But don’t worry about Ehud. He’ll resume his lucrative defense consulting business milking all those international companies which want to do business in Israel or with Israeli defense contractors. He’ll be opening doors like crazy or seeming to promise that he can.
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Only in Israel could someone take a beautiful natural specimen, the butterfly, and turn it into a lethal agent on behalf of the State. Channel 2 News reports (Hebrew) that renowned Israeli weapons designer, Dubi Benyamini has designed a mechanical butterfly that can be used to infiltrate a target like a home, car or any outside location in order to kill a victim targeted for assassination by Israeli intelligence or the IDF. You might call it a “butterfly drone” (Channel 2 calls it the “butterfly of death” though the inventor calls it more prosaically, the “X-wing”) and add it to the arsenal of death possessed by Israel and the U.S. and used in counter-terror attacks in the Middle East. Of course, the drone can also photograph and video any subject it “sees” and can be used for “close-in” surveillance of subjects. It can be powered by solar energy absorbed in its wings in the course of flight. I suppose if you were a weapons designer you might find it a thing of beauty. But certainly, dark beauty.
The irony: Benyamini has, since the age of 9 (he’s 70 now) had a deep love for butterflies. In fact, he’s know as Israel’s “Mr. Butterfly,” and has written learned tomes on the subject. He’s traveled around the world searching out and naming scores of new butterfly species. The lilting classical music accompanying this news report and the inventor’s proud smile indicate his loving attention to the subject of his hobby and his newly developed weapon. It’s downright eerie to know that this same lovely flying contraption might wreak death on Israel’s enemies.
After enumerating the non-lethal qualities of the drone, the reporter asks whether the drone can “kill.” The inventor answers with a proud smile: “By invitation. Whatever you ask of it, it will do.” With that, the contraption circles around its “father’s” head and all break out into peal of delighted laughter as the classical music plays on.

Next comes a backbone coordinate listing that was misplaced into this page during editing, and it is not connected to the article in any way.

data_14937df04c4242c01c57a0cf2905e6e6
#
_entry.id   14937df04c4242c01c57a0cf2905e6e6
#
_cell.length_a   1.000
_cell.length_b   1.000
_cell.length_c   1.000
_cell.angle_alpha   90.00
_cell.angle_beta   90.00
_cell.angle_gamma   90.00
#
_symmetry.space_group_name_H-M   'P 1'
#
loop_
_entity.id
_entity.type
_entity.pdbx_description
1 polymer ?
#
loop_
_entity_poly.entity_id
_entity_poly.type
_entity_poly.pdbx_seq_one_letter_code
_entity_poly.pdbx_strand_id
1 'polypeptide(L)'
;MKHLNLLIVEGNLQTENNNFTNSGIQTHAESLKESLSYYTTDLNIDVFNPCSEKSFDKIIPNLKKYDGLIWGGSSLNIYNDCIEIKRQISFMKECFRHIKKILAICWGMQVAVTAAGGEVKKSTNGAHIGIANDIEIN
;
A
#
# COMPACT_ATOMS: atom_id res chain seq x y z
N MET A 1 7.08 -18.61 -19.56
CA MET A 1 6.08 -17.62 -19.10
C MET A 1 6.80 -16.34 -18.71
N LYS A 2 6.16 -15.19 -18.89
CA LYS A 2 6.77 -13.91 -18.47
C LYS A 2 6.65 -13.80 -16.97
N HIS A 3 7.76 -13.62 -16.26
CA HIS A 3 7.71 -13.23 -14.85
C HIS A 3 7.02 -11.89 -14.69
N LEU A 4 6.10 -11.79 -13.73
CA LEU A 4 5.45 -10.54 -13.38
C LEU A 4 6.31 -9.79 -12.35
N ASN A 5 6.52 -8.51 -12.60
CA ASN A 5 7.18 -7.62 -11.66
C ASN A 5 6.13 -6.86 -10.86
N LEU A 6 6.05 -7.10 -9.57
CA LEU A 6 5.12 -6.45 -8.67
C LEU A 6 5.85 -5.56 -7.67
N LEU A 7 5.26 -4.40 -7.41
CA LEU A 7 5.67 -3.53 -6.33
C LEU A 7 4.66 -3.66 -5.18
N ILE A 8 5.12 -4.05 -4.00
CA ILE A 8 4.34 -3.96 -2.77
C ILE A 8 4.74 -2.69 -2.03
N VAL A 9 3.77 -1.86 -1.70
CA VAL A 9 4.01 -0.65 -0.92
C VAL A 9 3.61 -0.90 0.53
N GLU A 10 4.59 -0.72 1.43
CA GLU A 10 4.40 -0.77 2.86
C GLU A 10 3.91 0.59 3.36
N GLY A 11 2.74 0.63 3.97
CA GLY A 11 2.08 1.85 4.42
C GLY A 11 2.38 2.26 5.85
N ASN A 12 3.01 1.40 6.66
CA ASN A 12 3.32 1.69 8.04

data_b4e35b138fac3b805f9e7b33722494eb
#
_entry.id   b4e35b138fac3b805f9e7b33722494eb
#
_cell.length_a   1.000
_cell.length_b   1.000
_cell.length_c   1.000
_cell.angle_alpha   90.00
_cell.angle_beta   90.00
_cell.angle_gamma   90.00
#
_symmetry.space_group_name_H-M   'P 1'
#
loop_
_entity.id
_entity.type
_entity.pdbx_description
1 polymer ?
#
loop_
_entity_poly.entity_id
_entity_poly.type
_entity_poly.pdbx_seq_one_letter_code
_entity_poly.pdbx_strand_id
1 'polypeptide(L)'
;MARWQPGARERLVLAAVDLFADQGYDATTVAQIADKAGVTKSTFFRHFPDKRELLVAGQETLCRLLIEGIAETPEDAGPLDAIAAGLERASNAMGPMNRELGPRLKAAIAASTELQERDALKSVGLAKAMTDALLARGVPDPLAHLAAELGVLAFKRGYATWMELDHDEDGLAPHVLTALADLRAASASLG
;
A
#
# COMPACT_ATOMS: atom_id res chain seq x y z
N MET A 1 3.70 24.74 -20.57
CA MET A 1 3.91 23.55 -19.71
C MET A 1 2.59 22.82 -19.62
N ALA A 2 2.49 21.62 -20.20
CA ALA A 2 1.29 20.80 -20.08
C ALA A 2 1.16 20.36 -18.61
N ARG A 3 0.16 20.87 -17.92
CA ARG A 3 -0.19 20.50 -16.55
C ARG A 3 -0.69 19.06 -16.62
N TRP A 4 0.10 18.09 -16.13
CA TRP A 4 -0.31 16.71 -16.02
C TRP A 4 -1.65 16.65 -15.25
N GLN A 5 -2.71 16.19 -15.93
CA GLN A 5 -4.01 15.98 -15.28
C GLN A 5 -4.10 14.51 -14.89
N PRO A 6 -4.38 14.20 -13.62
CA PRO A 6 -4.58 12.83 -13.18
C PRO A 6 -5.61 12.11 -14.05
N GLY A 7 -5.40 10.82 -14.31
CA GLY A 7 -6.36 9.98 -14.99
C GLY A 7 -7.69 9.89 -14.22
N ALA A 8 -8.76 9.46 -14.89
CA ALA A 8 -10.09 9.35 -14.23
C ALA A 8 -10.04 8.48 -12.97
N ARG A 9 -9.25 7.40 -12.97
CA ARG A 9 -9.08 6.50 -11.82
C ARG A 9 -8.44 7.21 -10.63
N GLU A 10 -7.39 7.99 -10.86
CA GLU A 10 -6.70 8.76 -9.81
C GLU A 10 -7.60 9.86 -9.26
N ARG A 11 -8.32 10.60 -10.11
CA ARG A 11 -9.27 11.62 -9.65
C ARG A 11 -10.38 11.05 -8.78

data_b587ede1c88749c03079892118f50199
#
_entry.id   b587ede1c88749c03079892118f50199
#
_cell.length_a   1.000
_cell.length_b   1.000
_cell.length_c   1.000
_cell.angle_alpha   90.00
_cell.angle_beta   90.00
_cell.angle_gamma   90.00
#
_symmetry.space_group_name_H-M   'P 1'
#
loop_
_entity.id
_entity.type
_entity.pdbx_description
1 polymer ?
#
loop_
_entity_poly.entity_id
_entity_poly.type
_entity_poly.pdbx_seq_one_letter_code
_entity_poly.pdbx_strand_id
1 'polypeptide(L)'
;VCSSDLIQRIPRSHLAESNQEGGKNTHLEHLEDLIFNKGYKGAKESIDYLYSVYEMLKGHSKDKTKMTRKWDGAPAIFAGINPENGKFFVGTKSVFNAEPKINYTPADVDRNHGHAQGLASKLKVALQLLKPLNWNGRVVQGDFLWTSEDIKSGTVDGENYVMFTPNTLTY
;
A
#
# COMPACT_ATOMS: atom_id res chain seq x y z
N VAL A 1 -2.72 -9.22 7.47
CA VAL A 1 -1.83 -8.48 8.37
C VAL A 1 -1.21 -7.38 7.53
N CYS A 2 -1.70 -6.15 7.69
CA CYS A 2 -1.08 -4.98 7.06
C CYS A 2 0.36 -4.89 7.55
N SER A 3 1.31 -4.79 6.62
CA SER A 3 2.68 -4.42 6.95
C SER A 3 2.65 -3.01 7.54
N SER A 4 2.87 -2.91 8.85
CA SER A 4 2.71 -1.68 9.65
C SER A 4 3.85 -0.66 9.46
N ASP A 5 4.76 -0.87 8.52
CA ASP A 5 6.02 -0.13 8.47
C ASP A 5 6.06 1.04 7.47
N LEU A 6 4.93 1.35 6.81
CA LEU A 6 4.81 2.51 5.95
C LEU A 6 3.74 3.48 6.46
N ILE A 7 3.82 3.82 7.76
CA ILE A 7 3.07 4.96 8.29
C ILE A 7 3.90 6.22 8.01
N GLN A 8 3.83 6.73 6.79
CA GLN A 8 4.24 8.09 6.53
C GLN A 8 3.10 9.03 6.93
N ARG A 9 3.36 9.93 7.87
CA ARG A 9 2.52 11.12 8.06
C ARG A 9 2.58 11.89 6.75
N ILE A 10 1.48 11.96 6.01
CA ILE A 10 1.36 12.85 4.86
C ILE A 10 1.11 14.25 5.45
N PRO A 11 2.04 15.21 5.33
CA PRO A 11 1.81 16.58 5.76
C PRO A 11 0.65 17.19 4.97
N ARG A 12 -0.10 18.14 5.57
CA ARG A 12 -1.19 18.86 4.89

So why would a man abuse a species he loves so well to turn it into a killing machine? How does he create such a schizoid division between the subjects of his hobby and use of their principles to kill? A question the reporter notes he asked Binyamini, who would not or could not provide an answer.
Frankly, if given the choice between a lepidopterist like Nabokov, who incorporated his knowledge in masterworks of literature; or Benyamini, who yokes his hobby to weapons design, I’d prefer the former.
The Lebanese newspaper al-Akhbar reports that the Palestinians in the south of that country wanted to commemorate the Great Defeat (Nakba) of May 15, 1948, but rather than commemorating it they had to relive it. Thousands left their refugee camps all over Lebanon early in the morning Sunday and joined a lively procession they called “Parade of the Return to Palestine.” When they reached the southern Lebanese village of Ra’s Maroun, a few hundred were able to get past the Lebanese army line and to get near the barbed wire that marks the Israeli border, beyond which their parents or grandparents homes had been. The Lebanese army had tried to prevent them from reaching the barbed wire fence, firing shots over their heads. The Palestinians, undeterred, began throwing stones into the Israeli side, and waving Palestinian flags, and putting posters on the barbed wire. Israeli army troops were just a few yards away from all this.
For reasons that are not clear, the Israeli troops abruptly opened fire at the crowds along the barbed wire, killing 10 persons and wounding 112, some of them severely– according to a communique of the Lebanese army. The Guardian reports only 2 killed and does not mention the wounded. An Israeli general is quoted as saying the Palestinians were “vandalizing” the barbed wire fence, thus attracting the fire, and denied knowledge of Palestinian casualties. The Palestinians seem to have been convinced that the gunfire came in retalitation for the rock-throwing. For Israeli soldiers to fire over the border into Lebanon and kill Palestinians on Lebanese soil was felt by the Lebanese as a violation of their sovereignty.